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  • kayla.meyer_144

    May 1, 2009 at 1:14 pm

    Dr J,

    There is a danger in a nanny-government, yes. But we already have something worse with the private insurance industry in that they can make coverage more expensive or just refuse to cover you, or cover you & then deny coverage or “renewal” if you live a dangerous lifestyle. It’s as much as having a “pre-existing condition.” The application is not much different. Do you know of patients who will pay out of pocket to ensure that some results are not part of their file? Why would they do that since there is no nanny-government health care?

    The fact is that I do believe in public health. I think it serves society better than “you’re on your own” experience we have now. A majority of bankruptcies are caused by medical expenses. How many people do you know who have thoroughly read their coverage & fully understand it?

    I listened to Uwe Reinhardt recently discussing costs of health care. Your comment about the “collective good, (borg reference intentional) made me remember a specific point he made. He was discussing the argument between America’s “I can have it now” with Canada’s & Britain’s & Germany’s “scheduled” care. This of course assumes that you have insurance that will actually cover your care in America. His mother in Germany was scheduled for a hospital bed in 2 weeks, he didn’t say why. He volunteered to call to get her in sooner & she lectured him that he was asocial, if she got in sooner some other person would be forced to wait an additional 2 weeks. The question is, is this simply a Borg mentality, end of discussion? There are always compromises for any system chosen, assuming there are choices.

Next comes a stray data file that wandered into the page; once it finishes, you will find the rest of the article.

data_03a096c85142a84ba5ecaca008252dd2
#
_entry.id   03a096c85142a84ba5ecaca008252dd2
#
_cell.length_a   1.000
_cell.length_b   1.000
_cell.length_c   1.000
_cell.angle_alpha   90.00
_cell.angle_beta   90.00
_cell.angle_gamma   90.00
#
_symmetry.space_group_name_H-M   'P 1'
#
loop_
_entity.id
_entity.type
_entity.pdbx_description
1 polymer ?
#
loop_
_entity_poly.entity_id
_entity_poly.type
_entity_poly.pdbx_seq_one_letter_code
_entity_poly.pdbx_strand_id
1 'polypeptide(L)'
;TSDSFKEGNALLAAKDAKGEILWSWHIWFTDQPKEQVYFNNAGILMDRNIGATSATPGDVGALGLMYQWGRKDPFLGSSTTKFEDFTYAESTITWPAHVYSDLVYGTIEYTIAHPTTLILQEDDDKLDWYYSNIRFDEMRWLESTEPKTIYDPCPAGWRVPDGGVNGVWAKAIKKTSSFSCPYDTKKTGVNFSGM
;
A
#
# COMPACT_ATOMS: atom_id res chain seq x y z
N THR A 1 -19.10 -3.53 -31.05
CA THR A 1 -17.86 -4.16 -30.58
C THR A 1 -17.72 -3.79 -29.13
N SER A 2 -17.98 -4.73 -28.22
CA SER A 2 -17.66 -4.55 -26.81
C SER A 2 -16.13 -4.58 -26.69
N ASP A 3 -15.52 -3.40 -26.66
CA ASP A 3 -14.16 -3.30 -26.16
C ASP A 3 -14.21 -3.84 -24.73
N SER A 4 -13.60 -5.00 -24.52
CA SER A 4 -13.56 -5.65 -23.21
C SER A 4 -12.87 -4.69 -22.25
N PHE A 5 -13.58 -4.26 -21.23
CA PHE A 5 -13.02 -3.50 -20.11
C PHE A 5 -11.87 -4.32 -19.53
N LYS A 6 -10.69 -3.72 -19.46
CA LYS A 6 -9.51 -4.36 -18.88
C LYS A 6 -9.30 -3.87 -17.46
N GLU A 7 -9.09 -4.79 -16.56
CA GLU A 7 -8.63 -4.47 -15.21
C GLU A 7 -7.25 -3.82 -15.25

The discussion of the subjects have been missing for years with examples that are extremes, as you note. Reinhardt finishes by warning all to be cautious of discussions calling these issues “socialism” because these labels won’t solve any problems. He notes that some say Americans don’t want Socialized Medicine but they do want immediate care & feel that society owes them to get them good & quick care. That’s a contradiction.

    I’m aware of your posting the GPS story. The fact is this can already be done with tom-toms, etc voluntarily installed by the owners. I don’t see it happening. If anything, private companies would be more interested in tracking your comings and goings & whereabouts.

    The irony in your statement is that if you follow that through, then they will never discuss religion and the philosophy associated with it and the specific roles different beliefs played on history (History of the reformation church till present and the Middle Ages to present european/US history are almost inseperable), you are, in fact, ignorant of those things….I would argue, my education was more complete as it did not confine itself to ONLY secular teaching.  The funny thing I find about this line of thinking is that some are seem as scared for their children to be exposed to religious ideas who are atheist as people who are religious are afraid to allow their children to be exposed to ideas contrary to their beliefs.  It is as though, if they hear that some believe in a God etc then their children will be converted. It is not like they will never be exposed to it. 

    The wisdom (although I did not see it at the time) in the way I was taught was that they presented all of it…it was up to the individual to make their own judgement.

    You are concluding something I never said. I have no problems with real comparative religion classes in schools, but let’s not limit the classes to Christianity then, let’s make it more of a Joseph Campbell class & study them all & the ideas behind them all. Your discussion of the Reformation is limited to the Christian European history. Go back further to the origins of the Bible, what stories were chosen to be put in & which out & why, which books were written when & what the politics of the times were, the similarities of the Christ story with pagan mythologies and with Buddahism, Greek/Roman mythology and further back & other countries’ religious beliefs, even Islam. How about comparative interpretations of Judaism with Christian Old Testament? That would be comparative religion worth studying. If my children become Buddhists or Jains or Catholics is fine with me so long as they understand why.